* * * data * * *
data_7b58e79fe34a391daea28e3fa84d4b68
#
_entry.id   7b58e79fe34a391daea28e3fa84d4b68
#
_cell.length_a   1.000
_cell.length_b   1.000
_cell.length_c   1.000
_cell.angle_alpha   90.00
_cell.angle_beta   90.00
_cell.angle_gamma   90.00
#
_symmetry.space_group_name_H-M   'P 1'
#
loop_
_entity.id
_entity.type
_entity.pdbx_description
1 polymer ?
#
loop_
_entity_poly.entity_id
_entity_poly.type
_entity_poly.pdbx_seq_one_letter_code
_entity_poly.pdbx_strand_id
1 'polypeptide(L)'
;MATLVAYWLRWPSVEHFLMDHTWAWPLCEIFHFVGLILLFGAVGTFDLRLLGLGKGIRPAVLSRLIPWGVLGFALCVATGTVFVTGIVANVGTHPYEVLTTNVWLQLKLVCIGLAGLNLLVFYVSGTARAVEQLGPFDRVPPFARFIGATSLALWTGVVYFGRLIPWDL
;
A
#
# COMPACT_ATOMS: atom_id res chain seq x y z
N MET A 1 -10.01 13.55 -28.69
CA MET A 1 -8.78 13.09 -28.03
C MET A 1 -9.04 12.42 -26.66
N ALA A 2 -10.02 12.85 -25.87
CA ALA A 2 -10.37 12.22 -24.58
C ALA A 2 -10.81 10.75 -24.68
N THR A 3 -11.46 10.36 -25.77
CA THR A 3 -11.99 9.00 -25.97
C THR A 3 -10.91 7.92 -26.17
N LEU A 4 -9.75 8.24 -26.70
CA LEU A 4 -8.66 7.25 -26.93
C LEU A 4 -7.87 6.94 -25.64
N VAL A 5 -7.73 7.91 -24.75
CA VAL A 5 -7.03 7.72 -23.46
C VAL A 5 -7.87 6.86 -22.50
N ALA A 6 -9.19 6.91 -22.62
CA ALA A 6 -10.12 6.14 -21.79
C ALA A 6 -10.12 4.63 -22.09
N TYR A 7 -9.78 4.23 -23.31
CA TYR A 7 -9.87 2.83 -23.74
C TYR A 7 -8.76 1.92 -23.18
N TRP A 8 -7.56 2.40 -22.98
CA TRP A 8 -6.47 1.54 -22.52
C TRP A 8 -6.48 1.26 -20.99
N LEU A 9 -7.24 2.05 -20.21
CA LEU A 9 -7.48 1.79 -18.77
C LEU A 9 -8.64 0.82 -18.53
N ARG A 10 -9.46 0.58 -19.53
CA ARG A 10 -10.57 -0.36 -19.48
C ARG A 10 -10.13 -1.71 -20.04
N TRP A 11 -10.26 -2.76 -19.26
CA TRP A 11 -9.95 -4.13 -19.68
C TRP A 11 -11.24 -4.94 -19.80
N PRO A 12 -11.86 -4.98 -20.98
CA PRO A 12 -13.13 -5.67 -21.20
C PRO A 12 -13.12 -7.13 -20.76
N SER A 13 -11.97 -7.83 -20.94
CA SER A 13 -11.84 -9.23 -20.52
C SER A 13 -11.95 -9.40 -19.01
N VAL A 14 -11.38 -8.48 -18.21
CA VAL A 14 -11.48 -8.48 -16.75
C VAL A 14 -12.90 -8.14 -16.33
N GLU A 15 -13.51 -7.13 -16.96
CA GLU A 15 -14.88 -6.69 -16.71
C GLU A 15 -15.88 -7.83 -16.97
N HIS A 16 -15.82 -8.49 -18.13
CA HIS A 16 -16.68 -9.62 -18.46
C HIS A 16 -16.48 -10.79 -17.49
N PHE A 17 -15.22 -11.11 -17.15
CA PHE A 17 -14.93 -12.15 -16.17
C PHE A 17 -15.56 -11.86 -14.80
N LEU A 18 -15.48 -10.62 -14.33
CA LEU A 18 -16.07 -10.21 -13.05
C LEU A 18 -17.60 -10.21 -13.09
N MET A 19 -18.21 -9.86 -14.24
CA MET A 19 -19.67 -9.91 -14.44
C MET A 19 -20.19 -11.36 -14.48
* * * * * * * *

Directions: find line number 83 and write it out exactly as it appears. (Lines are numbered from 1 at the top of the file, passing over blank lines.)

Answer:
CA LEU A 18 -16.07 -10.21 -13.05